We are, largely, who we remember ourselves to be. That’s why habits are so hard to break. If we know ourselves to be liars, we expect not to tell the truth. If we think of ourselves as honest, we try harder. [loc. 3621]
Cassel Sharp is seventeen, and it's three years since he killed the girl he loved.
He's the outsider in his family, the rest of whom are curse-workers: his older brother Barron manipulates luck, while the middle brother Philip can turn someone's body against them, and their mother -- currently in jail for fraud -- performs emotional workings. Cassel's grandfather has a more fearsome gift: he's a death-worker, murdering people with magic. Every working has a price: a worker, or magic user, who works someone to amend their memories will lose a memory of their own, and Cassel's grandfather has blackened stubs where some of his fingers used to be.
White Cat, the first in a trilogy, opens with Cassel waking up mid-nightmare to find himself teetering on the roof of his college dorm. Was he sleepwalking, or has he been 'worked'? The school, quite sensibly, want him to be someone else's problem, so they pack him off to his grandfather.
Cassel is not wholly without resources. He deputises his roommate Sam to take over the betting pool he runs (his fellow students will bet on anything and everything, including the eventual fate of a mouse in the common room) and fakes a psychologist's letter for the school. Mundanities taken care of, he can turn his attention to the real issue: why he's sleepwalking, losing his memories and dreaming of a white cat.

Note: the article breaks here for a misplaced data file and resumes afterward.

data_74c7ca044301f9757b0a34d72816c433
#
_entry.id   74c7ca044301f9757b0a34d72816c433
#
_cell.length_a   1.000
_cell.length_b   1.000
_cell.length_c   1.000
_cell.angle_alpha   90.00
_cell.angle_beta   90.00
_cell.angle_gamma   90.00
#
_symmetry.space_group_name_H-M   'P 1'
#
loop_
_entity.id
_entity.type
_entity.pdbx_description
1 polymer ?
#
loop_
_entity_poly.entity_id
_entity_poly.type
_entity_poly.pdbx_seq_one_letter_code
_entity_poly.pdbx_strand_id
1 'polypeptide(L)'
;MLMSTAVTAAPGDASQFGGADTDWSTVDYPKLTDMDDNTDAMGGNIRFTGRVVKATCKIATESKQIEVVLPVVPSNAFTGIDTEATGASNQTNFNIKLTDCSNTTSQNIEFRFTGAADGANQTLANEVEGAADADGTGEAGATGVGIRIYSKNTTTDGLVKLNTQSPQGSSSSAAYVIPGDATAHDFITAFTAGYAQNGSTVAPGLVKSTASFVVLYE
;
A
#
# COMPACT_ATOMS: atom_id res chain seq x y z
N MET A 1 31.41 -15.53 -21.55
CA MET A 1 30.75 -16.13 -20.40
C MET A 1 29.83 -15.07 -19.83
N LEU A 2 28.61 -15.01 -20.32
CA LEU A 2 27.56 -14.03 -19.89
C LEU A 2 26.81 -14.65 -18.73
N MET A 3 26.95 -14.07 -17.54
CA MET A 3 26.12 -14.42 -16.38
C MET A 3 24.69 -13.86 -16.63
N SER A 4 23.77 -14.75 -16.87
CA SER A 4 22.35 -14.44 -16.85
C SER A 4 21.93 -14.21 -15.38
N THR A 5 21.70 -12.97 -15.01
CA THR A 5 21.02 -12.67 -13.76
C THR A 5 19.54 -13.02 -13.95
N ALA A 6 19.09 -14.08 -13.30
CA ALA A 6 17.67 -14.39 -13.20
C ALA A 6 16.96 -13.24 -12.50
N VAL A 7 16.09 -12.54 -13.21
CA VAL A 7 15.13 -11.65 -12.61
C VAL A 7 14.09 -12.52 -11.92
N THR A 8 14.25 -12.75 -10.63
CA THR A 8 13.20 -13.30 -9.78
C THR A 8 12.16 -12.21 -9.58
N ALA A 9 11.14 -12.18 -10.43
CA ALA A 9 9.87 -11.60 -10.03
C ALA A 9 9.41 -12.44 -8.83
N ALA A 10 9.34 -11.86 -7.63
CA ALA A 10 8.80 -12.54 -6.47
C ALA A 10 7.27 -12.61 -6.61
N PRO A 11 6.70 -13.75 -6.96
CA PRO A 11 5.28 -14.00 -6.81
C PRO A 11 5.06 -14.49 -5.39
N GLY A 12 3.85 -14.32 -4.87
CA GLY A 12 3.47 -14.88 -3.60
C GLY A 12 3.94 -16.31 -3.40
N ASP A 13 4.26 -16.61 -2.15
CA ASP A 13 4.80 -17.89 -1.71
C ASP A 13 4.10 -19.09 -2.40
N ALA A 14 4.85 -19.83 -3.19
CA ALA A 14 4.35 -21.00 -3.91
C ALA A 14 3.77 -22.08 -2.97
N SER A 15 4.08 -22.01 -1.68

I'd expected -- not sure why -- something considerably less gritty than the novel I actually read, and I was very happy to have my preconceptions proved wrong. Cassel is not always a likeable protagonist but he has wit and courage, and is surprisingly vulnerable behind his tough-guy facade. That facade is a survival mechanism, not just teen machismo. The world in which he lives is one where magic is a criminal activity (at least in the US): hence, it's run by crime families, which makes it a dangerous game and a treacherous career. Some of Cassel's friends -- who aren't workers -- are campaigning for worker rights and better legislation. But that's probably not going to help Cassel, who finds himself caught up in the harsh realities of illegal magic.
White Cat is first in a trilogy: I ordered the other two as soon as I'd finished the first.